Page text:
UTILITY WEEK | 26Th FEbrUarY - 3rd march 2016 | 19 Finance & Investment Analysis S ince former Labour party leader Ed Miliband announced a plan to impose a 20-month cap on energy prices in late September 2013, Centrica's share price has headed south. This trend accelerated with the plunge in wholesale gas prices, resulting in Centrica's market value virtually halving over the past 18 months. The market was warned by chief execu- tive Iain Conn in a December trading state- ment that 2015 had been "a difficult year", so it was expected that Centrica's figures would be poor. And they were (see table). The key message, though, was the unre- lenting focus on the £2.25 billion adjusted operating cash flow, slightly above the 2014 figure. Crucially, Centrica has adopted a "baseline 35" strategy, whereby its cash flow projections are predicated on a minimum $35 per barrel Brent oil price, a 35p per therm national balancing point gas price and a £35 per megawatt-hour UK electricity price. Assuming that prices do not fall below these benchmarks for any length of time, Centrica feels confident it can underpin its earnings. Elsewhere in the results, there were few surprises. Revenues at £28 billion were down 5 per cent on 2014; a similar decline was applicable to underlying earnings. Adjusted earnings per share were 17.2p, compared with 18.0p in 2014; a reduction in the tax charge from 30 per cent to 26 per cent, due to lower exploration and production returns, mitigated the earnings per share fall. A final dividend of 8.43p was announced, giving a full-year payment of 12p per share: the 2014 equivalent was 13.5p. With a divi- dend cover of 1.4x, investors should feel reasonably reassured about Centrica's future dividend payment capability. The market, too, welcomed the 9 per cent decline in net debt, which is now £4.7 billion – and comparatively far lower than other big six energy players. Overall, Conn was right to highlight a "resilient financial performance, with solid 2015 adjusted earnings, despite the challenge of falling wholesale oil and gas prices". Given its exploration and production dif- ficulties, returns from British Gas's residen- tial energy supply business are especially important. In 2015, operating profit from this segment was £577 million, compared with £439 million in 2014. While average gas use per customer rose last year by 5 per cent, British Gas has implemented two tariff cuts, equivalent to a saving of around 10 per cent for customers. Less satisfactory has been British Gas's business division, which delivered poor returns and faced ongoing billing problems. While there was a robust performance from its Norwegian assets, Centrica's overall exploration and production operating profit was dire, down 73 per cent. And, despite a £21 million increase from its 20 per cent stake in the eight nuclear power stations that are now majority-owned by EDF, generation returns remain poor. Inevitably, the unplanned outage at the CCGT plant at Langage had a negative impact, and overall operating losses from generation were £118 million, a similar figure to 2014. Neither figure, it has to be said, will encourage potential investors to build new gas plants, although they could probably negotiate a very favourable gas supply deal. Significant progress has, though, been made in the US energy supply markets – a priority for the new Centrica. The Direct Energy Business was the standout performer, with sharply rising operating profit, due in part to cold weather in early 2015. Direct Energy Residential also increased its returns. Particularly striking in the overall accounts was the large post-tax impairment charge of £1,846 million. Around 80 per cent of this was attributable to production assets, whose cash flow potential has been heavily reduced by falling prices. Much of the remaining impairment charge related to power stations, most notably the 20 per cent nuclear power station stake. Given all the events of the past 18 months or so Centrica has been fundamentally reviewing its strategy. New Centrica will increasingly be focusing on "customer-facing activities of energy supply, services, the con- nected home, distributed energy and power and energy marketing and trading". From this somewhat convoluted mantra, it can be deduced that exploration and pro- duction will play a far less prominent role. Generation will also be scaled back, as its confirmed exit from the wind sector dem- onstrates. Capital expenditure, which has already been sharply pruned, will be increas- ingly targeted towards the chosen priorities, including the US energy supply market. As such, Centrica's exploration and pro- duction aspirations have been cut back, with a new target of producing between 40 and 60 million barrels of oil and gas equivalent (mmboe) a year, compared with 80 mmboe for each of the past two years. Looking forward, reducing the operat- ing cost base will be pivotal: an annual cut in operating costs of £750 million by 2020, when compared with base costs in 2015, is being targeted. If this strategy is success- ful, Centrica should be able to deliver an adjusted operating cash flow comfortably in excess of £2 billion a year for the foreseeable future – assuming that the three baseline 35 prices do not trend below that level. Nigel Hawkins, director, Nigel Hawkins Associates Centrica's red lines It's been an awful year for Centrica but the company hopes its full year results mark a turning point and that it has identified a strategy for rebuilding its profits and share price. By Nigel Hawkins. GROUP FINANCIAL SUMMARY 2015 Change on 2014 Revenue £28.0bn (5%) Adjusted operating profit £1,459m (12%) Adjusted effective tax rate 26% (4ppt) Adjusted earnings £863m (4%) Adjusted basic earnings per share (EPS) 17.2p (4%) Full year dividend per share 12.0p (11%) Adjusted operating cash flow £2,253m 2% Return on average capital employed 11% 0ppt Group operating costs £3,039m 5% Group net investment £855m 3% Group net debt £4,747m (9%) Statutory operating (loss) (£857m) nm Statutory (loss) for the year attributable to shareholders (£747m) nm Net exceptional items after tax included in statutory (loss) (£1,846m) nm Basic earnings per share (14.9p) nm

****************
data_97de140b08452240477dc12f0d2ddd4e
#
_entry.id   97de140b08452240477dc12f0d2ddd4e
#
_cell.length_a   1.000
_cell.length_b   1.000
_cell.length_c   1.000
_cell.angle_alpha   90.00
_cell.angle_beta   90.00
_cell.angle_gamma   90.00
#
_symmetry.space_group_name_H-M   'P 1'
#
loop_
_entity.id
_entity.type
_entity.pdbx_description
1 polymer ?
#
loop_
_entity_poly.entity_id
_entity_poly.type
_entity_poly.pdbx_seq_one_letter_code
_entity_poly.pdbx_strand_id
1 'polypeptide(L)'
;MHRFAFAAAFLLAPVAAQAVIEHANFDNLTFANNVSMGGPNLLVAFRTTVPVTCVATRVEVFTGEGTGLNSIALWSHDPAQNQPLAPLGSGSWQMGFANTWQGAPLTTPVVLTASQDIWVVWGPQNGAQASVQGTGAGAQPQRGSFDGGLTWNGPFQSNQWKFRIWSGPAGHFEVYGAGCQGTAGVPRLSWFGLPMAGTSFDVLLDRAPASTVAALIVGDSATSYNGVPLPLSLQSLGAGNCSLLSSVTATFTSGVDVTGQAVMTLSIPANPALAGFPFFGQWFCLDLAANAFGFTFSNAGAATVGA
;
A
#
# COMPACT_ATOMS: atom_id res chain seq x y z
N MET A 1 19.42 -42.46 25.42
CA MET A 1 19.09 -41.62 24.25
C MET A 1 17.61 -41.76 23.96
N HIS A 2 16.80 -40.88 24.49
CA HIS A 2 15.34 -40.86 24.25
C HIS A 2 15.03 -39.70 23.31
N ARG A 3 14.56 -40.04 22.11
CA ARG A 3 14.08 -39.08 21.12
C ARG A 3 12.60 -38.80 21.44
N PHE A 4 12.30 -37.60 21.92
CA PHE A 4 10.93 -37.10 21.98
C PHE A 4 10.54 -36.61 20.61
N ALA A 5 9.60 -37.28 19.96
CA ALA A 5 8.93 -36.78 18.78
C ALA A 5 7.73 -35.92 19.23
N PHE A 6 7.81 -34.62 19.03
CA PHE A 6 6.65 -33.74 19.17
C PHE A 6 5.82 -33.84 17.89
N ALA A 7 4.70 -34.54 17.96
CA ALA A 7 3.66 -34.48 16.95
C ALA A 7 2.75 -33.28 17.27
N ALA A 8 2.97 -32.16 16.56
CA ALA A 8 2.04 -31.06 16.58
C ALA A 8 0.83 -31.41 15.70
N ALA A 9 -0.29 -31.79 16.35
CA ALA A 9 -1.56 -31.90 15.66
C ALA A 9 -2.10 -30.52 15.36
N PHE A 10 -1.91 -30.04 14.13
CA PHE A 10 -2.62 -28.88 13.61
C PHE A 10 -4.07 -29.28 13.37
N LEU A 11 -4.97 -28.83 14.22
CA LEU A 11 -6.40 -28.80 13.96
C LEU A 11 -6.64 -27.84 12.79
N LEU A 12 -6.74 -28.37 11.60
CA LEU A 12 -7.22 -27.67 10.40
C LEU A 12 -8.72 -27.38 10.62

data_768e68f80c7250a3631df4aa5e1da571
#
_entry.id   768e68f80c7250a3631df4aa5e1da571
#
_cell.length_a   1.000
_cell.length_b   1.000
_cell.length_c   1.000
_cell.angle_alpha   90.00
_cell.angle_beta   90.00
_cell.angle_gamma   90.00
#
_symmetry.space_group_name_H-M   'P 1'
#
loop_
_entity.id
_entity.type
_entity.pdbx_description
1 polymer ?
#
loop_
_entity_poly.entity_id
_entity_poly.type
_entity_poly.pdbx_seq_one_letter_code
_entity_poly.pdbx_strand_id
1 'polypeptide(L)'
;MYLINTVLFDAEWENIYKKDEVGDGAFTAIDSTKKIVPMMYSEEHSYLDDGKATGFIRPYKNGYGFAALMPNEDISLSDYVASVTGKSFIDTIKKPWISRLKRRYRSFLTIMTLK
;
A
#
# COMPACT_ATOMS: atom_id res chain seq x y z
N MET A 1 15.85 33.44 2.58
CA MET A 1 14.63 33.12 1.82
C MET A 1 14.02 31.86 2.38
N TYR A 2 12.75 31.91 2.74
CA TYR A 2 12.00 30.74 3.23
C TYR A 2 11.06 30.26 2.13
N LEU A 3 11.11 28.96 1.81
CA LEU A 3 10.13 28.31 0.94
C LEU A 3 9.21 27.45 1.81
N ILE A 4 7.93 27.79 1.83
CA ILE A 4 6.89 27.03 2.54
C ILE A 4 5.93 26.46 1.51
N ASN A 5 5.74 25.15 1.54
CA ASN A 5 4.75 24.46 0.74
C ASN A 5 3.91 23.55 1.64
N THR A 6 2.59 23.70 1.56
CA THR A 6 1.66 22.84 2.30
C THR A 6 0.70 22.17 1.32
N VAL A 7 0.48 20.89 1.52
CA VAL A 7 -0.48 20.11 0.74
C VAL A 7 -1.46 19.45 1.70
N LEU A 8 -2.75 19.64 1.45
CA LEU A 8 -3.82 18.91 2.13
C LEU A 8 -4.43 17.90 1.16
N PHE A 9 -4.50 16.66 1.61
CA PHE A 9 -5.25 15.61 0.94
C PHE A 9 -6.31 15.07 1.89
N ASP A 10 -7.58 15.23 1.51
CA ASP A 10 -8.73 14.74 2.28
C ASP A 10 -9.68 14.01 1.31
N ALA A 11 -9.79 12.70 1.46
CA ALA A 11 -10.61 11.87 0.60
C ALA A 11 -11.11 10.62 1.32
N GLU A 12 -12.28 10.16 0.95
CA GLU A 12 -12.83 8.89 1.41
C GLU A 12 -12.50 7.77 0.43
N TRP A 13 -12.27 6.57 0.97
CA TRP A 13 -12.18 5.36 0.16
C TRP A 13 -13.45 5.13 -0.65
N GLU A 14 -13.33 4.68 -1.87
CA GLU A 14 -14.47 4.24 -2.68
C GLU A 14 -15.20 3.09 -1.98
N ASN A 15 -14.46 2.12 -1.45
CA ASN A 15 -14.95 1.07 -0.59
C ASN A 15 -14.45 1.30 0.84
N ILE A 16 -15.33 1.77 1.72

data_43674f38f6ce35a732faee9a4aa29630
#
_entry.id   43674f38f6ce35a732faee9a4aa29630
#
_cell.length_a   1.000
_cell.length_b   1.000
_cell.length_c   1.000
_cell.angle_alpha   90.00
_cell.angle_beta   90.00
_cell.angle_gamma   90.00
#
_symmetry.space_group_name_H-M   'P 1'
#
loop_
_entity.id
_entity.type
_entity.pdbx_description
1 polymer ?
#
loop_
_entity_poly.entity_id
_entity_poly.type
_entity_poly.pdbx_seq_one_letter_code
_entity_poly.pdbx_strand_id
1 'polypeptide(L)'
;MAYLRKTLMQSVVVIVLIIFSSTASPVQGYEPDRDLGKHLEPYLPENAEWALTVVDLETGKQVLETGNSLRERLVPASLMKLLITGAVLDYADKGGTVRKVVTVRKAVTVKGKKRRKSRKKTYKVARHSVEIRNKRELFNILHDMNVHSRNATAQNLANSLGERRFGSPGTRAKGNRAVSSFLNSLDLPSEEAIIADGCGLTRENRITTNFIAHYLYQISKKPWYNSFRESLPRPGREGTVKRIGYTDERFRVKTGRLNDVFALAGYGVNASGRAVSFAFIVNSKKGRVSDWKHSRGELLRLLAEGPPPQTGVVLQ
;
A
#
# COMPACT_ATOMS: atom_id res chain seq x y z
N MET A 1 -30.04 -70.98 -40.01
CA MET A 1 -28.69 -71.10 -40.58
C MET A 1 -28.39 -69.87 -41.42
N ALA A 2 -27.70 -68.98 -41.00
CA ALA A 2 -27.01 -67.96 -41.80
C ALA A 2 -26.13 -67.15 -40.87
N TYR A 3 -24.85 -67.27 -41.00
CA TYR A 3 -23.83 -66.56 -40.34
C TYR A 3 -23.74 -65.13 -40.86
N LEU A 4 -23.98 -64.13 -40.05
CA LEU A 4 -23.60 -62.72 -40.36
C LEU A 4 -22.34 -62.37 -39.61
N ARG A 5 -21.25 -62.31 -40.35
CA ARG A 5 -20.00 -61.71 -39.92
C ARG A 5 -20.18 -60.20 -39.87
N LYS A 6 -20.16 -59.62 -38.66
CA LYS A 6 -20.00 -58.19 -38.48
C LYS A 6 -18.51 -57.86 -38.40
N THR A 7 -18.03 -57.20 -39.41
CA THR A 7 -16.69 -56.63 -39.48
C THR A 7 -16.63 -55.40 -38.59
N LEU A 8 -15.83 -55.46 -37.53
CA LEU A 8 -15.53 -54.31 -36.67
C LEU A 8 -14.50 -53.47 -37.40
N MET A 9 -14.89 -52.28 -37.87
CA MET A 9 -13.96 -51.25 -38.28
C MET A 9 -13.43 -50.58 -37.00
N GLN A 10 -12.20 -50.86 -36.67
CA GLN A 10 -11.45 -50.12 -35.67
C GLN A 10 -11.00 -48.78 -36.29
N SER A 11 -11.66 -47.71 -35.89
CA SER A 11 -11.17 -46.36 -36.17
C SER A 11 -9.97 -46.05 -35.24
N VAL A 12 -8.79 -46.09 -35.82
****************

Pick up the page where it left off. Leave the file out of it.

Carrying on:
Articles in this issue

Archives of this issue

view archives of Utility Week - UTILITY Week 26th February 2016